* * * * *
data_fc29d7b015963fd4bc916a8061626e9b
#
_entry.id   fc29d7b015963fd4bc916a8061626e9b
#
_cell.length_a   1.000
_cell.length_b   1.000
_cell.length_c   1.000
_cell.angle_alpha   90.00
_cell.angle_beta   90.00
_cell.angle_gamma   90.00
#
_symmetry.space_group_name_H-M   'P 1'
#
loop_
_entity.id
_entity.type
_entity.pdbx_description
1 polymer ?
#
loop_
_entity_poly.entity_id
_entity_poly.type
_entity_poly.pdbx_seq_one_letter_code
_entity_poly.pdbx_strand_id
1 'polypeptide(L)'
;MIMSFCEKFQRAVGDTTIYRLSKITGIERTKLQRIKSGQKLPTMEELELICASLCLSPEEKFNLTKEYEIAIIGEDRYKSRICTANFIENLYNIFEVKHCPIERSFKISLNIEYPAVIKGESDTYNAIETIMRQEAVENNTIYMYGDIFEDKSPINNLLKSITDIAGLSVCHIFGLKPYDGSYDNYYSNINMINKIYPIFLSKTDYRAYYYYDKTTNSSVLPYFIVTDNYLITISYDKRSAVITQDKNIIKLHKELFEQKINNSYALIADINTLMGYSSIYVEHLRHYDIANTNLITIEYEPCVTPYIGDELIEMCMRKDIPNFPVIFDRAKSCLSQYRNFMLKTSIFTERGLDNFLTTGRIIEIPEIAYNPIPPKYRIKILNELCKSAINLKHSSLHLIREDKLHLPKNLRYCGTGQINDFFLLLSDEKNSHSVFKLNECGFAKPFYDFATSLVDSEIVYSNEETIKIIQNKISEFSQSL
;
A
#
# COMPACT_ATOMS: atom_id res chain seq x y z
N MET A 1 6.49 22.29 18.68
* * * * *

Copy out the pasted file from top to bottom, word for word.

data_fc29d7b015963fd4bc916a8061626e9b
#
_entry.id   fc29d7b015963fd4bc916a8061626e9b
#
_cell.length_a   1.000
_cell.length_b   1.000
_cell.length_c   1.000
_cell.angle_alpha   90.00
_cell.angle_beta   90.00
_cell.angle_gamma   90.00
#
_symmetry.space_group_name_H-M   'P 1'
#
loop_
_entity.id
_entity.type
_entity.pdbx_description
1 polymer ?
#
loop_
_entity_poly.entity_id
_entity_poly.type
_entity_poly.pdbx_seq_one_letter_code
_entity_poly.pdbx_strand_id
1 'polypeptide(L)'
;MIMSFCEKFQRAVGDTTIYRLSKITGIERTKLQRIKSGQKLPTMEELELICASLCLSPEEKFNLTKEYEIAIIGEDRYKSRICTANFIENLYNIFEVKHCPIERSFKISLNIEYPAVIKGESDTYNAIETIMRQEAVENNTIYMYGDIFEDKSPINNLLKSITDIAGLSVCHIFGLKPYDGSYDNYYSNINMINKIYPIFLSKTDYRAYYYYDKTTNSSVLPYFIVTDNYLITISYDKRSAVITQDKNIIKLHKELFEQKINNSYALIADINTLMGYSSIYVEHLRHYDIANTNLITIEYEPCVTPYIGDELIEMCMRKDIPNFPVIFDRAKSCLSQYRNFMLKTSIFTERGLDNFLTTGRIIEIPEIAYNPIPPKYRIKILNELCKSAINLKHSSLHLIREDKLHLPKNLRYCGTGQINDFFLLLSDEKNSHSVFKLNECGFAKPFYDFATSLVDSEIVYSNEETIKIIQNKISEFSQSL
;
A
#
# COMPACT_ATOMS: atom_id res chain seq x y z
N MET A 1 6.49 22.29 18.68